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Shop Floor Control - Part 2 of 5

Part 1  Part 2   Part 3  Part 4  Part 5

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Lean Manufacturing



Early manufacturing philoso­phies (manufacture to EOQ) en­couraged large lots (volume) to control manufacturing costs. These large runs do lower direct manufacturing cost but often have an adverse reaction to customer service, smooth manufacturing load, and inventory. (See Figuro I.)

Early attempts to level load manufacturing without lot sizing had varied results. Labor utilization clearly improved results. But customer service and inventory did not show dramatic improvement.

The mixed-model scheduling approach provided a breakthrough in thinking. Make a little of everything, every day. The plant now could be level loaded, with lots frequently produced providing good customer service, while inventory was kept to a minimum. (Sce"Eigttnr3.)

However, in order for pure mixed-model scheduling to work setup times and ordering costs must be dra­matically reduced. Costs will rise and nonproductive machine capacity will be impacted.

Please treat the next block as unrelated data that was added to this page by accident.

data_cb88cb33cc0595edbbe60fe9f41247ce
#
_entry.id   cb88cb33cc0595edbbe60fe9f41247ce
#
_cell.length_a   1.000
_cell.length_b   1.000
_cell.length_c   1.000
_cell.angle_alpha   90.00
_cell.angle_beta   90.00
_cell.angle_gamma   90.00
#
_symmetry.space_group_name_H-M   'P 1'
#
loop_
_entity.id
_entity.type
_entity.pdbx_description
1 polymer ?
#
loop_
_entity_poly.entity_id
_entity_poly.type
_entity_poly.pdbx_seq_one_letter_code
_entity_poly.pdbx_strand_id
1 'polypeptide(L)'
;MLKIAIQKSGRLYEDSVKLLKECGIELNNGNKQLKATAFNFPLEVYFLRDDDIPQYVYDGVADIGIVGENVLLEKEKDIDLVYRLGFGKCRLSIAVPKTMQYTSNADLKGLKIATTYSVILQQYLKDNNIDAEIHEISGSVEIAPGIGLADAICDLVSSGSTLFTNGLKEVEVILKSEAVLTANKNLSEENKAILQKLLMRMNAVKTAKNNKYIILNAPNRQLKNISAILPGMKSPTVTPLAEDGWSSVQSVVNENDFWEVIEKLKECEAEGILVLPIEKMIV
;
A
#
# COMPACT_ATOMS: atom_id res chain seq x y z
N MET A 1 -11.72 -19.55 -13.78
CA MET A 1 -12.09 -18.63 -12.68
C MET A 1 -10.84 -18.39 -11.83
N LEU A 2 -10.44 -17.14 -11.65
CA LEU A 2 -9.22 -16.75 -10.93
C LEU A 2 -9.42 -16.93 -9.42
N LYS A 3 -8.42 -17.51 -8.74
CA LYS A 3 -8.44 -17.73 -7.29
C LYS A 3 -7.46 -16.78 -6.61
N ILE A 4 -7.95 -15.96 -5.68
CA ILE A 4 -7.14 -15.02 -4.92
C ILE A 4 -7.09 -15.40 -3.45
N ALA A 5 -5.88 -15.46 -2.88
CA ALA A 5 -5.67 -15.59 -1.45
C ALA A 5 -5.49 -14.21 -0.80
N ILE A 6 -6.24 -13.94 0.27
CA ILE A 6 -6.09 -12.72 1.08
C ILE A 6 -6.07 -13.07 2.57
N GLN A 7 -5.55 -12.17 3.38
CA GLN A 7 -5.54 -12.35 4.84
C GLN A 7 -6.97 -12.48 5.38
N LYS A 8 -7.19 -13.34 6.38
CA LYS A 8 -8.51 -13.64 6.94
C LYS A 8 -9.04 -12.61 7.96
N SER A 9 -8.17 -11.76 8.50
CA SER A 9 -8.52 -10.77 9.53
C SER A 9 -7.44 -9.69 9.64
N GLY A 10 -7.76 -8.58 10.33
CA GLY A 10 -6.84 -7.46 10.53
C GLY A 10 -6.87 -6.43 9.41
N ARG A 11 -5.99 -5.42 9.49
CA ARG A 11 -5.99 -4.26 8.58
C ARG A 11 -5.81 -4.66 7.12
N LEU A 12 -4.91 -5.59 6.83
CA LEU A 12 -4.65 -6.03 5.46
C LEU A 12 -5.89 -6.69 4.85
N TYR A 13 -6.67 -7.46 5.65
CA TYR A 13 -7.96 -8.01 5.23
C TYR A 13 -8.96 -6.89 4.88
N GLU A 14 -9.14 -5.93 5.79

Certainly, most companies must optimize inventory investment manufacturing efficiency and customerser­vice. However, reducing setup costs and order costs are formidable challenges to most companies. Setup reduction can take years implementing. Using advanced ap­proaches to business rules and ABC analysis, many companies can implement a modified approach to se­lecting an ideal factory model for scheduling.


There are well-defined steps to integrating your companies thought ware and software. Significant time must be spent organizing for such an effort. The steps listed below will need to be modified for different types of manufac­turing technologies. We will discuss a modified approach to establishing a mixed-model scheduling process:

1.         Prepare ABC analysis.

2.    Combine like items (product family—customer

3.    Identify business rules for customer service levels.

4.    Develop inventory and shop floor philosophy.

       -       Lead time

         -       Lot sizes

         -       Safety stock 

5.    Communicate with supply chain.

6.         Develop setup matrix.

7.         Develop order launch rules (priority planning).

8.    Develop manufacturing loading strategies. 

       -       Certain products to certain lines

       -       Standard setup tools for "A" items

       -       Load leveling/final assembly scheduling rules

9.   Develop customer allocation matrix.

10.        Load software order modifiers.

11.   Document all rules.

12.   Manage all exception messages.

13.        Post implementation review (quarterly).

Let's discuss some of these items in more detail.


Part 1  Part 2   Part 3  Part 4  Part 5

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